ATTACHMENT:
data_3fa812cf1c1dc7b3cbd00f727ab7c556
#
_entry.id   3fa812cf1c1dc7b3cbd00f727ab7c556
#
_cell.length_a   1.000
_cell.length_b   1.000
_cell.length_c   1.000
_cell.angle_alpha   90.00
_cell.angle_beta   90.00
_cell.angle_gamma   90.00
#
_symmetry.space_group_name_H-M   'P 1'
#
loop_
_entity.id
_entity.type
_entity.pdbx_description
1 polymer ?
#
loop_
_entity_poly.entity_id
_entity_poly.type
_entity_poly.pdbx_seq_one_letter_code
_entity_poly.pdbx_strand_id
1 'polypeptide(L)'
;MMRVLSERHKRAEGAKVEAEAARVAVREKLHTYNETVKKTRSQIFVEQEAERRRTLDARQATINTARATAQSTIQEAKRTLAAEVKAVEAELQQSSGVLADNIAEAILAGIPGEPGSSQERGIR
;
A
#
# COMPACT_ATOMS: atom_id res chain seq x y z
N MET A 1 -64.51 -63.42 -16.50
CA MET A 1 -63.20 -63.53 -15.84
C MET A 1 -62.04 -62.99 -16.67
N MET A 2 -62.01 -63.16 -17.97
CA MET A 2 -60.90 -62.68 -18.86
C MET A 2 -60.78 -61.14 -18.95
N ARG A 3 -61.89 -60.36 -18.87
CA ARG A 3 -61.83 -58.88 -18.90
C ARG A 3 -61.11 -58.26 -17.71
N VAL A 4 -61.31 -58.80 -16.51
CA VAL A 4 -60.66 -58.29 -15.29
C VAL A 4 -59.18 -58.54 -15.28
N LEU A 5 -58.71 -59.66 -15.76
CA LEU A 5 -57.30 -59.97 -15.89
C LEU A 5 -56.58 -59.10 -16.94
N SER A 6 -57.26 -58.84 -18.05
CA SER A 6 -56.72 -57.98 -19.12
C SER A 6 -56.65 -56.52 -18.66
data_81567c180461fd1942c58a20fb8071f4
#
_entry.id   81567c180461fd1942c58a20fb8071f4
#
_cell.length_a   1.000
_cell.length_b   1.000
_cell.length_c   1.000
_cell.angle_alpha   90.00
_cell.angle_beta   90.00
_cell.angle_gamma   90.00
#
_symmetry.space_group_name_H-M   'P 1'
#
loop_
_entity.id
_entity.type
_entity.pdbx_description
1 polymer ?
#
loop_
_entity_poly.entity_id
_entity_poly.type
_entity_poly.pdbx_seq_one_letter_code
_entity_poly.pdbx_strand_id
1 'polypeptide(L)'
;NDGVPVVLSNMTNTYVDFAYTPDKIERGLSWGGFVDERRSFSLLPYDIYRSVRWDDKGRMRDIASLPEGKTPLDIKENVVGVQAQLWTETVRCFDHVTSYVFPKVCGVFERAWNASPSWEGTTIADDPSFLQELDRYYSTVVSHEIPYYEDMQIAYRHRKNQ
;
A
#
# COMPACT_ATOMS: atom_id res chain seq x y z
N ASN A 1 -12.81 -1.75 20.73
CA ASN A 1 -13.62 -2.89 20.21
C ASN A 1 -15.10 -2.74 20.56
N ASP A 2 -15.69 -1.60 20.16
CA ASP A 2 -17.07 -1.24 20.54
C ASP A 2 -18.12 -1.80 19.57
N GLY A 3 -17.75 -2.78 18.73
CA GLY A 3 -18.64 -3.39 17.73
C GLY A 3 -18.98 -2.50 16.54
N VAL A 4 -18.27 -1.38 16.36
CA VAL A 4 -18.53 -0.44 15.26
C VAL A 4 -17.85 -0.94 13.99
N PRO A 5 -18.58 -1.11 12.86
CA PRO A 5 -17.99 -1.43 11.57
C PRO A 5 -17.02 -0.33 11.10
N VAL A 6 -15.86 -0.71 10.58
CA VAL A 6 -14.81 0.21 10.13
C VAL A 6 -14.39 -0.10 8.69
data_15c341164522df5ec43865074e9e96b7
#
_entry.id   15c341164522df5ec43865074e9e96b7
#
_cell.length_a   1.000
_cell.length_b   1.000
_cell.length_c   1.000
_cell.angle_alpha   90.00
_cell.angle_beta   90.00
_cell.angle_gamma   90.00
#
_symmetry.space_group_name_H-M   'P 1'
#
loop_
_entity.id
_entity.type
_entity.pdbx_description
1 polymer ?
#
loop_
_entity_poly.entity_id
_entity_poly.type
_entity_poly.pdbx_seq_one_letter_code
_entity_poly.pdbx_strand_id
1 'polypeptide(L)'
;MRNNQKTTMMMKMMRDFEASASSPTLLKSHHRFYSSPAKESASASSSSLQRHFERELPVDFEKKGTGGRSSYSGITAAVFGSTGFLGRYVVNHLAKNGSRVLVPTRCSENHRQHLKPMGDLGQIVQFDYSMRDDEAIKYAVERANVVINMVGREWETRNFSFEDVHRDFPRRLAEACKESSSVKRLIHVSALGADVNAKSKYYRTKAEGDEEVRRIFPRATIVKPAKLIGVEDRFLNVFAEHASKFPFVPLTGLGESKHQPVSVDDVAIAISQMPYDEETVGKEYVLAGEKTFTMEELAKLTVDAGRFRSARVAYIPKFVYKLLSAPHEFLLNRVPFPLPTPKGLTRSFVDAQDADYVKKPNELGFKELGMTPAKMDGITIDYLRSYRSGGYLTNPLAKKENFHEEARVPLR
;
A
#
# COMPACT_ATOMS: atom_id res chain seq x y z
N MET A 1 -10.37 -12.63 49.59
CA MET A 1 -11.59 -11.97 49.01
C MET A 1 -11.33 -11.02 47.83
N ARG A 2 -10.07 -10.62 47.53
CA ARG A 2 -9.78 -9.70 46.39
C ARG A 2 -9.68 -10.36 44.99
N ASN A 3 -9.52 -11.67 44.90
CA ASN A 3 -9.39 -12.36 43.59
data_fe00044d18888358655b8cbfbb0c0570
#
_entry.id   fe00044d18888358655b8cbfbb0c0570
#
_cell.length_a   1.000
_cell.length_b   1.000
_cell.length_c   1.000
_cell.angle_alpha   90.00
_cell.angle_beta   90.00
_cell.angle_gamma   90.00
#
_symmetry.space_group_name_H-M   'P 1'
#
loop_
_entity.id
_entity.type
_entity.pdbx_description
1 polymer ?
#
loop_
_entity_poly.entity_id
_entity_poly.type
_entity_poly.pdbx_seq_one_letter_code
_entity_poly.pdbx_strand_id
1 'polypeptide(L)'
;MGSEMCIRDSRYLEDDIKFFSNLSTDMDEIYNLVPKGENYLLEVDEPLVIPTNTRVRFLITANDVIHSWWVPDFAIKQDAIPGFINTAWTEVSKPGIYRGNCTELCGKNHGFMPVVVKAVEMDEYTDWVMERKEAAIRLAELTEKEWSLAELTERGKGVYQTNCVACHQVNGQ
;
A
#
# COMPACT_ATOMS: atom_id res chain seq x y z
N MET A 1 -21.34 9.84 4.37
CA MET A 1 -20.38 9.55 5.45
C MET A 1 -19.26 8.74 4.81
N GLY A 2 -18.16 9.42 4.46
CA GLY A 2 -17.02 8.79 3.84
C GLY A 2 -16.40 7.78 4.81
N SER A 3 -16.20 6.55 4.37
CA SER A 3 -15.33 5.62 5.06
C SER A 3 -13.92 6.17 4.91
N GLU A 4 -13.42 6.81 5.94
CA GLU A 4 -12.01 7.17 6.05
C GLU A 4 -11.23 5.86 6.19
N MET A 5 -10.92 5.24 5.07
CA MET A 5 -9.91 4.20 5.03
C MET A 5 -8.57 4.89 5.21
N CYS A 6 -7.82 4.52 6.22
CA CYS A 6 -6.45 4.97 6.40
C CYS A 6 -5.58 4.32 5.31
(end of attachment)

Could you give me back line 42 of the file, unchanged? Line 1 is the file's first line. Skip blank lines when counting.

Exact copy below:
C VAL A 4 -59.18 -58.54 -15.28